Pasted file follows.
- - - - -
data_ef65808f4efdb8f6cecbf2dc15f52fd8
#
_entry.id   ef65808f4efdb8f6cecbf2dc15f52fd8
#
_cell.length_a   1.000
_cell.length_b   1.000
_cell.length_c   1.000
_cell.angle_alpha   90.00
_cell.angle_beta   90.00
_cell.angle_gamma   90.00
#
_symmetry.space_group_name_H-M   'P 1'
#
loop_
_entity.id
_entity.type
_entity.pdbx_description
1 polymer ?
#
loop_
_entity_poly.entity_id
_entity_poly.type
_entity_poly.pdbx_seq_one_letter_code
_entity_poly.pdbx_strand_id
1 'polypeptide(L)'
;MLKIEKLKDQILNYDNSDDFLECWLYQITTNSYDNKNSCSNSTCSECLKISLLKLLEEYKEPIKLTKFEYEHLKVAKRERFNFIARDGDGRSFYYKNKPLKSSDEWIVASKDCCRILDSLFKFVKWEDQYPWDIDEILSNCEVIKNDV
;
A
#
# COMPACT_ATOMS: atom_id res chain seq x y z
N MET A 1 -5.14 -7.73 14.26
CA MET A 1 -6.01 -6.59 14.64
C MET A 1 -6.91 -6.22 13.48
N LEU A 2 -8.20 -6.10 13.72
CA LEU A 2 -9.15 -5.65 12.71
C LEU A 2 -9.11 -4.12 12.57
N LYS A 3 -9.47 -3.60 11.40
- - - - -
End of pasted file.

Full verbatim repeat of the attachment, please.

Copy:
data_ef65808f4efdb8f6cecbf2dc15f52fd8
#
_entry.id   ef65808f4efdb8f6cecbf2dc15f52fd8
#
_cell.length_a   1.000
_cell.length_b   1.000
_cell.length_c   1.000
_cell.angle_alpha   90.00
_cell.angle_beta   90.00
_cell.angle_gamma   90.00
#
_symmetry.space_group_name_H-M   'P 1'
#
loop_
_entity.id
_entity.type
_entity.pdbx_description
1 polymer ?
#
loop_
_entity_poly.entity_id
_entity_poly.type
_entity_poly.pdbx_seq_one_letter_code
_entity_poly.pdbx_strand_id
1 'polypeptide(L)'
;MLKIEKLKDQILNYDNSDDFLECWLYQITTNSYDNKNSCSNSTCSECLKISLLKLLEEYKEPIKLTKFEYEHLKVAKRERFNFIARDGDGRSFYYKNKPLKSSDEWIVASKDCCRILDSLFKFVKWEDQYPWDIDEILSNCEVIKNDV
;
A
#
# COMPACT_ATOMS: atom_id res chain seq x y z
N MET A 1 -5.14 -7.73 14.26
CA MET A 1 -6.01 -6.59 14.64
C MET A 1 -6.91 -6.22 13.48
N LEU A 2 -8.20 -6.10 13.72
CA LEU A 2 -9.15 -5.65 12.71
C LEU A 2 -9.11 -4.12 12.57
N LYS A 3 -9.47 -3.60 11.40